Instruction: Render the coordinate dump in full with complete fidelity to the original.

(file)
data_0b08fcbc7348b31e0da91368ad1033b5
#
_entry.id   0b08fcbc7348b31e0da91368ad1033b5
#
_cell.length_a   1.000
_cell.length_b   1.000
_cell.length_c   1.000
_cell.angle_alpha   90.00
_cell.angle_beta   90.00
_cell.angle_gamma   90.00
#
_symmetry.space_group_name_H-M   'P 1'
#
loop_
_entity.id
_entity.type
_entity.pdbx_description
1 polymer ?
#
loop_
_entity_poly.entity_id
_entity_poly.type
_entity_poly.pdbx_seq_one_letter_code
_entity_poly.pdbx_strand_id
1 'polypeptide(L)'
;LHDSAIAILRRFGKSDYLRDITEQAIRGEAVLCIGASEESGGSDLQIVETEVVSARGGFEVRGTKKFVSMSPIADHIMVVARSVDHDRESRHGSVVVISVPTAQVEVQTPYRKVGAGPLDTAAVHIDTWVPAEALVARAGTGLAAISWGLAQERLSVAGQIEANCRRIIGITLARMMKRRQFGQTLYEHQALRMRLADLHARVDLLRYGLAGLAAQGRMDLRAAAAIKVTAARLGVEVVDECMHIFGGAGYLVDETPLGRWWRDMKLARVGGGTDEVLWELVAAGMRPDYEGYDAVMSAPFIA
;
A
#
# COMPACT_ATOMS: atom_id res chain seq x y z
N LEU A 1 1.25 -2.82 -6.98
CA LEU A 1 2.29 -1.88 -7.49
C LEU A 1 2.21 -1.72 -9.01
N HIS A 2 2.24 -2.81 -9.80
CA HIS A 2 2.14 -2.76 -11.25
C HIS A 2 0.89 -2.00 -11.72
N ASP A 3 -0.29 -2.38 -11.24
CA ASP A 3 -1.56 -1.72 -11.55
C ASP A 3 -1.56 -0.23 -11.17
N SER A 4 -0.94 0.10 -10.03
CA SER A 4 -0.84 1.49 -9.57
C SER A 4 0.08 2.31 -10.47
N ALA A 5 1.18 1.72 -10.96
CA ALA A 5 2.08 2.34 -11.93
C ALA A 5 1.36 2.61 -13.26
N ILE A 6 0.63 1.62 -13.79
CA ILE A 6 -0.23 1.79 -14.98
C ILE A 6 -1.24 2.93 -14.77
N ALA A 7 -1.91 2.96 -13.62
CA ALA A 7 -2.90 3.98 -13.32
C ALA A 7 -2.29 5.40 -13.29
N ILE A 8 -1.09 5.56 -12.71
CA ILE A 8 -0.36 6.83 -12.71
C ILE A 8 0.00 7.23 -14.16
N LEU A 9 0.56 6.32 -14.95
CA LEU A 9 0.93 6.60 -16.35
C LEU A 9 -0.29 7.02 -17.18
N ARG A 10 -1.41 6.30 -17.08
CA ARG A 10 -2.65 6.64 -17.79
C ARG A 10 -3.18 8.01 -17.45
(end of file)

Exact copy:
data_0b08fcbc7348b31e0da91368ad1033b5
#
_entry.id   0b08fcbc7348b31e0da91368ad1033b5
#
_cell.length_a   1.000
_cell.length_b   1.000
_cell.length_c   1.000
_cell.angle_alpha   90.00
_cell.angle_beta   90.00
_cell.angle_gamma   90.00
#
_symmetry.space_group_name_H-M   'P 1'
#
loop_
_entity.id
_entity.type
_entity.pdbx_description
1 polymer ?
#
loop_
_entity_poly.entity_id
_entity_poly.type
_entity_poly.pdbx_seq_one_letter_code
_entity_poly.pdbx_strand_id
1 'polypeptide(L)'
;LHDSAIAILRRFGKSDYLRDITEQAIRGEAVLCIGASEESGGSDLQIVETEVVSARGGFEVRGTKKFVSMSPIADHIMVVARSVDHDRESRHGSVVVISVPTAQVEVQTPYRKVGAGPLDTAAVHIDTWVPAEALVARAGTGLAAISWGLAQERLSVAGQIEANCRRIIGITLARMMKRRQFGQTLYEHQALRMRLADLHARVDLLRYGLAGLAAQGRMDLRAAAAIKVTAARLGVEVVDECMHIFGGAGYLVDETPLGRWWRDMKLARVGGGTDEVLWELVAAGMRPDYEGYDAVMSAPFIA
;
A
#
# COMPACT_ATOMS: atom_id res chain seq x y z
N LEU A 1 1.25 -2.82 -6.98
CA LEU A 1 2.29 -1.88 -7.49
C LEU A 1 2.21 -1.72 -9.01
N HIS A 2 2.24 -2.81 -9.80
CA HIS A 2 2.14 -2.76 -11.25
C HIS A 2 0.89 -2.00 -11.72
N ASP A 3 -0.29 -2.38 -11.24
CA ASP A 3 -1.56 -1.72 -11.55
C ASP A 3 -1.56 -0.23 -11.17
N SER A 4 -0.94 0.10 -10.03
CA SER A 4 -0.84 1.49 -9.57
C SER A 4 0.08 2.31 -10.47
N ALA A 5 1.18 1.72 -10.96
CA ALA A 5 2.08 2.34 -11.93
C ALA A 5 1.36 2.61 -13.26
N ILE A 6 0.63 1.62 -13.79
CA ILE A 6 -0.23 1.79 -14.98
C ILE A 6 -1.24 2.93 -14.77
N ALA A 7 -1.91 2.96 -13.62
CA ALA A 7 -2.90 3.98 -13.32
C ALA A 7 -2.29 5.40 -13.29
N ILE A 8 -1.09 5.56 -12.71
CA ILE A 8 -0.36 6.83 -12.71
C ILE A 8 0.00 7.23 -14.16
N LEU A 9 0.56 6.32 -14.95
CA LEU A 9 0.93 6.60 -16.35
C LEU A 9 -0.29 7.02 -17.18
N ARG A 10 -1.41 6.30 -17.08
CA ARG A 10 -2.65 6.64 -17.79
C ARG A 10 -3.18 8.01 -17.45